, 2014


County to study boat tax rates

by Audrey Thomasson

LANCASTER—Marina owners and boating enthusiasts who complained recently about Lancaster County’s high taxes on boats will have to hang on a little longer to see if their protests will pay off.

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While supervisors voted last week to maintain all the existing tax rates on personal property, including a $1.52 rate on boats, they included a stipulation to appoint a committee to review the financial consequences of lowering or eliminating the rate on this year’s taxes, which are due December 5.

Pressure from boaters came at the June 19 public hearing, when some 50 people turned out to complain that the county’s higher rates are hurting the economy because boat owners are moving their vessels to counties offering lower or no boat tax. The result in Lancaster, they said, is half-empty marinas, loss of maintenance and repair jobs, and a hit to local shops, restaurants and lodging.

At the June 26 board meeting, Commissioner of the Revenue Sonny Thomas said it appears Lancaster’s boat tax is somewhat higher than surrounding counties, although he noted it is difficult to compare because each county uses different criteria for calculating tax, especially Northumberland.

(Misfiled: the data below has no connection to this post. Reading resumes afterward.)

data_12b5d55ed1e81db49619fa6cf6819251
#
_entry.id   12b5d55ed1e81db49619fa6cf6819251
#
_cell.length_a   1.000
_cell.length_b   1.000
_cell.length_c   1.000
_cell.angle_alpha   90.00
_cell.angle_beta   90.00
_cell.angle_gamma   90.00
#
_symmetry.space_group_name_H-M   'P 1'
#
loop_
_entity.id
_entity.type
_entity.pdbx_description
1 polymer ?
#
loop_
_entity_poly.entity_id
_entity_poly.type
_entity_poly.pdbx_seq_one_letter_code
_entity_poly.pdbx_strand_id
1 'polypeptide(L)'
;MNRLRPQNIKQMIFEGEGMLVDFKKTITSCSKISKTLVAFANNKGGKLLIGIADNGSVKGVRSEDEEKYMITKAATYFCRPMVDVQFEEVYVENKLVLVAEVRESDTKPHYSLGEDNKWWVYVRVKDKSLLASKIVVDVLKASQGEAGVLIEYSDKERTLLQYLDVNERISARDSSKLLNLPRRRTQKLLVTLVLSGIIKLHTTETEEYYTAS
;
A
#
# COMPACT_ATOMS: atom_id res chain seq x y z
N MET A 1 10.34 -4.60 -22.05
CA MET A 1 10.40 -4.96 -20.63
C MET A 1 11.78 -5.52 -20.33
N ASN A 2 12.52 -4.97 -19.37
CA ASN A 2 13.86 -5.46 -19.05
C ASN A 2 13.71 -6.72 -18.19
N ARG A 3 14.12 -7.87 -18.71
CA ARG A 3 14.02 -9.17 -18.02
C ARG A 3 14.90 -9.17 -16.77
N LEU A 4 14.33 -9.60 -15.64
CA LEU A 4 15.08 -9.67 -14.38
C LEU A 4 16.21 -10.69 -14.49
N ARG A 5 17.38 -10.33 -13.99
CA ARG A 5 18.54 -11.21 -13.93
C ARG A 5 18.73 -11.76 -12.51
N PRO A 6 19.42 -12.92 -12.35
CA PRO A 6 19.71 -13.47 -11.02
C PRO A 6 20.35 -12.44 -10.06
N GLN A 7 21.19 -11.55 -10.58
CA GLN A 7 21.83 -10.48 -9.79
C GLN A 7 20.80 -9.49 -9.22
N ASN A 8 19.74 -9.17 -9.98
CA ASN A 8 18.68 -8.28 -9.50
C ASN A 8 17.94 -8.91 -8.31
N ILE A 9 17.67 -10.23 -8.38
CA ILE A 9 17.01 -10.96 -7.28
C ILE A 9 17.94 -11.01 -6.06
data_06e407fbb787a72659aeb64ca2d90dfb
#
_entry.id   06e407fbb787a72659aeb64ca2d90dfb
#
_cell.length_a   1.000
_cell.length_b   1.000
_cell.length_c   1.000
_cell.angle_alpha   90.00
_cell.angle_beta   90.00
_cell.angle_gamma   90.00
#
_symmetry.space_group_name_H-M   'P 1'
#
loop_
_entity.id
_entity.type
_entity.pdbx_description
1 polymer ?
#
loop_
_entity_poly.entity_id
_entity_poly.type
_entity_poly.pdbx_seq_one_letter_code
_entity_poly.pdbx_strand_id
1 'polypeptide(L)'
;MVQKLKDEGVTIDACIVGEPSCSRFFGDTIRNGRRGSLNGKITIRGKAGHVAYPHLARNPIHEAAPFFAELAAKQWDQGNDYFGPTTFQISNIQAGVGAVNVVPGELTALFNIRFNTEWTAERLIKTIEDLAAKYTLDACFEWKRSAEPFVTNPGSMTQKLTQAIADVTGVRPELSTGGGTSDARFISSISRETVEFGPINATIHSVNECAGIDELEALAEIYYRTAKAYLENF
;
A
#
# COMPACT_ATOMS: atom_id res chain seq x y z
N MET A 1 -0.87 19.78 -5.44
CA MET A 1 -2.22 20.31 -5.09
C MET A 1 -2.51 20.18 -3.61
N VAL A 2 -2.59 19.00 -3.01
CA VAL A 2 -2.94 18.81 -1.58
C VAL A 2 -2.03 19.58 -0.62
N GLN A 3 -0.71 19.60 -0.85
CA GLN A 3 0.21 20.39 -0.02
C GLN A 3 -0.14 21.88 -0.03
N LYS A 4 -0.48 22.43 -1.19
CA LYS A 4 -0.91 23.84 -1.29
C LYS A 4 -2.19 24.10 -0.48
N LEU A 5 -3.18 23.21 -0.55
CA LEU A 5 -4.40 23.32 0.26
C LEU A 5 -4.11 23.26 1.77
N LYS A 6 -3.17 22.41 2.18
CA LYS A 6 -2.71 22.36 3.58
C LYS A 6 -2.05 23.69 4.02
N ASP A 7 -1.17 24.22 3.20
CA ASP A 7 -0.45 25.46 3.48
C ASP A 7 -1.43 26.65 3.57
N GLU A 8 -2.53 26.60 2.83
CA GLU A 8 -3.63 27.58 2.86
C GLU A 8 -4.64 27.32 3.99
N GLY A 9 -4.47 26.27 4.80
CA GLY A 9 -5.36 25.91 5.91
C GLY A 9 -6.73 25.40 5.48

For example, he showed figures on a 19-foot Boston Whaler with an original cost of $28,174. The tax assessment in Lancaster is $167.20; Middlesex, $125.44; and Northumberland, $273.78.

A 30-foot Mainship Trawler, with an original price of $158,667, is taxed in Lancaster at $1,181.04; Middlesex, $855.92; and Northumberland, $681.12.

At a higher end of the price scale, a 37-foot 10-inch Island Packet, with an original price of $435,700, is taxed in Lancaster at $4,164.80; Middlesex; $3,033.10; and Northumberland, $2,267.28.

Thomas suggested the county not try to compete with Hampton Roads counties, but to keep the rate competitive with neighboring counties. Also, should the county decide to amend the rate, he noted they should do so by August 1 in order to give staff time to calculate the tax for this year’s billing.

“We need to set benchmarks and a time frame to see what would happen” if we changed or eliminated the rate, said District 1 supervisor Butch Jenkins. “I’d like to see a committee of board members and three constituents established...to set goals and see if we are meeting those goals.

District 4 supervisor William Lee noted the board hadn’t had enough time to fully explore the consequences of a tax break. “We’ve been looking at this only for the last couple of weeks,” he said.

“I’d like to talk to other localities,” said District 5 supervisor and board chairman Wally Beauchamp.

There are approximately 4,449 boats registered in Lancaster County.

A date was not set for the committee meeting.


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